Recently in Current Events, we’ve been studying Weeksville Heritage Center At first, I knew what my teacher was talking about because I’ve gone to school around the corner from there and my aunt lives down the block. When I saw the video I started to think about the time when I first seen this place start being built. I know that many people feel that Weeksville is just some project housing place where people live. After doing this study, Think this is really an informational topic, for example, I can learn about how Weeksville was founded and how it has changed since then.

One thing that I know for sure about Weeksville is that Weeksville was founded by James Weeks Now I’ve studied my share of videos and articles, and personally, it’s to me how many people don’t know about the history of this place.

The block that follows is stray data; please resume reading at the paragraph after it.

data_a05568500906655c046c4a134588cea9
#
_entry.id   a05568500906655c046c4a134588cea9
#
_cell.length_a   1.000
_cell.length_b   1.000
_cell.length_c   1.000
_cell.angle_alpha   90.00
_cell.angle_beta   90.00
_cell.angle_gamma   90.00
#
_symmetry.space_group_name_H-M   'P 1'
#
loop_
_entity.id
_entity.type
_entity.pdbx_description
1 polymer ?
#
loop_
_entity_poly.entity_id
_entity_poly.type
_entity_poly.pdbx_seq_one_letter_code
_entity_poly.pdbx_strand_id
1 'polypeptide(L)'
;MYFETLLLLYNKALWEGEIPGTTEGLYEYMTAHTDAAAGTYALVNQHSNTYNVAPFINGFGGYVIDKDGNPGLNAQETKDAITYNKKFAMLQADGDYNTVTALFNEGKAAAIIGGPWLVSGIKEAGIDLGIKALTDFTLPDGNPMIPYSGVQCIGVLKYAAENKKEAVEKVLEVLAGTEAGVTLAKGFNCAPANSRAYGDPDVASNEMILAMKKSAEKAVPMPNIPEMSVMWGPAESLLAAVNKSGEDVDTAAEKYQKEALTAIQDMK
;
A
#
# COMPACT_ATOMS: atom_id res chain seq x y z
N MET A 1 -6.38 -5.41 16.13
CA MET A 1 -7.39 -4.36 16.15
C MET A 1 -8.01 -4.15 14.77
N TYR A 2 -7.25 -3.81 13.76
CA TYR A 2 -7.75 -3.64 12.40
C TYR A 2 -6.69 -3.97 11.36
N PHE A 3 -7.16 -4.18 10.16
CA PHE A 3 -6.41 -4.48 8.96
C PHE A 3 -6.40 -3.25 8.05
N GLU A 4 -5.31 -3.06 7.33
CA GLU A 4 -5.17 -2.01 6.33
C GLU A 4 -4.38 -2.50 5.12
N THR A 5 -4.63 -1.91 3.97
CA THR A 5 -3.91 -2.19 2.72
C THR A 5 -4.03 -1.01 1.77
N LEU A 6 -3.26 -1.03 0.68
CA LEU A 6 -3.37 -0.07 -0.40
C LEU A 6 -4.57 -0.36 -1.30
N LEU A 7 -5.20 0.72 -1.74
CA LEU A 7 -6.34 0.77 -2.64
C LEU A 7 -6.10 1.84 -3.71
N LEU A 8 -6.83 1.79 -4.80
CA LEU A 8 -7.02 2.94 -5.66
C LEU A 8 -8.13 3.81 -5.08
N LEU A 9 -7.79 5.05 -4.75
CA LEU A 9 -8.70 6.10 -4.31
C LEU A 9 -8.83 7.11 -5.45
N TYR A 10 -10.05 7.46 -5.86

I did some research on Weeksville. I read “The Inspiring Story of Weeksville, One of America’s First Free Black Communities.” This article provided a lot of information. The writer was talking about how Weeksville was founded and it gave the backstory on the town. The backstory on the town didn’t really surprise me all that much, but it did make me think about how black people really motivated themselves to start their own community. It said that after slavery Henry C. Thompson bought land and started to black people which created the community.